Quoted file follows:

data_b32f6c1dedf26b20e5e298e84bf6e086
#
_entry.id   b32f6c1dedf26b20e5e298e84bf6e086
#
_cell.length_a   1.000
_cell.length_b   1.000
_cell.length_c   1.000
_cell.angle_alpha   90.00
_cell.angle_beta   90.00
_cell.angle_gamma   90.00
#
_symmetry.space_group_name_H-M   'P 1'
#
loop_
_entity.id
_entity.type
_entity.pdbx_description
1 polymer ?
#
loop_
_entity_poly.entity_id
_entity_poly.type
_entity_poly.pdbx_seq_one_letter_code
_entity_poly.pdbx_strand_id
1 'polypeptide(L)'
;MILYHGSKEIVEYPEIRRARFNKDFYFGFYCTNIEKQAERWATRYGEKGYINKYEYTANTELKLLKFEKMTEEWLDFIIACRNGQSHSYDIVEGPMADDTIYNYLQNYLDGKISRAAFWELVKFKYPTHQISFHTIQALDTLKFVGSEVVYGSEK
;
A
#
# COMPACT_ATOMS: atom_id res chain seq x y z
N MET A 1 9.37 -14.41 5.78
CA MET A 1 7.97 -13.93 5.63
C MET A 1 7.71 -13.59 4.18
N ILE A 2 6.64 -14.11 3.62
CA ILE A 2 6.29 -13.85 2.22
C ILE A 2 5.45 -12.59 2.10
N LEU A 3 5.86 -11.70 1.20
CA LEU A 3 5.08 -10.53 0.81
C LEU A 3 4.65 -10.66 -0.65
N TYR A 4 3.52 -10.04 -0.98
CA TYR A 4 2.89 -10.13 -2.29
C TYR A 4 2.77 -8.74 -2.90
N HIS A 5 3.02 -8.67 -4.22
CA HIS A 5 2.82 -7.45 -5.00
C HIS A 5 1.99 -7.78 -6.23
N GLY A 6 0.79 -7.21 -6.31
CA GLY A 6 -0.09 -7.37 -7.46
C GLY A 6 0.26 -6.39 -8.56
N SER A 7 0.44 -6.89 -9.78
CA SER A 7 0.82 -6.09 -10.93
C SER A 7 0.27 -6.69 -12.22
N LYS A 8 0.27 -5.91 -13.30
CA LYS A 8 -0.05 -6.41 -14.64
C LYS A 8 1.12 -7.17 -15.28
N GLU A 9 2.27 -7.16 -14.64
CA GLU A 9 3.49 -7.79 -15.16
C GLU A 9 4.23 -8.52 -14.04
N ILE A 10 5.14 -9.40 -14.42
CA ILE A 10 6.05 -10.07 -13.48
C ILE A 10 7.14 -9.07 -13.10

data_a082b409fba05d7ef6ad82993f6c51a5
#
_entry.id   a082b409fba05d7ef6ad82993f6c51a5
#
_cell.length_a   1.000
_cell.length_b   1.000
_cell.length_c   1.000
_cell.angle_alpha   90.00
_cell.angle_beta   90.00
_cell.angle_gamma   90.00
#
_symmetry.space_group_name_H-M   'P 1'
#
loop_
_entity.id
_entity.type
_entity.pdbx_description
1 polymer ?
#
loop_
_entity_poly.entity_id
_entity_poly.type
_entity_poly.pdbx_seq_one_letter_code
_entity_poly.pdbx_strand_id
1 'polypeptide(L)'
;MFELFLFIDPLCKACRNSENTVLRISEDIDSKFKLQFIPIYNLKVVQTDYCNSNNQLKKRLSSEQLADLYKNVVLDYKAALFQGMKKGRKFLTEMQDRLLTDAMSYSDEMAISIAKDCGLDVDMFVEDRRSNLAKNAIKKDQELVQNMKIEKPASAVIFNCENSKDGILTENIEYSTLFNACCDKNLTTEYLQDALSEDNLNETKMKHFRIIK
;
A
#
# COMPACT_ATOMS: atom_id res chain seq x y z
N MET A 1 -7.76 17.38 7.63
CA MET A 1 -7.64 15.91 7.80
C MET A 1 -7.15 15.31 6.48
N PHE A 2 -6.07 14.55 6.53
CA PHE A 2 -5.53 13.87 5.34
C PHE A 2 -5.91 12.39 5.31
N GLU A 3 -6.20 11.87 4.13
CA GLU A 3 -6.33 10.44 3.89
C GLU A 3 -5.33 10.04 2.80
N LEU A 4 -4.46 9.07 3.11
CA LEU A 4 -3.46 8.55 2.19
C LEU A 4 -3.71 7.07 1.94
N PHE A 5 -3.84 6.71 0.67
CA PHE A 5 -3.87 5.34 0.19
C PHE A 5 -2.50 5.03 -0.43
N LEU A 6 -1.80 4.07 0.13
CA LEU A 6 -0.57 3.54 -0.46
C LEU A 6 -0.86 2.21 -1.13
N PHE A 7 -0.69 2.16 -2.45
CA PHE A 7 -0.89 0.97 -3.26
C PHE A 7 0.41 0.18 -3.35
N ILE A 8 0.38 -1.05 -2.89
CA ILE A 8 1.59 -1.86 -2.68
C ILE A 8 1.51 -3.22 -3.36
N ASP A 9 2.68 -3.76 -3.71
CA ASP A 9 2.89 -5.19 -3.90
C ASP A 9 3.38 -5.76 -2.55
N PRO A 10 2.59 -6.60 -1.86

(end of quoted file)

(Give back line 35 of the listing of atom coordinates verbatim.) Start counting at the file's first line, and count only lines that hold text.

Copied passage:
CA ILE A 2 6.29 -13.85 2.22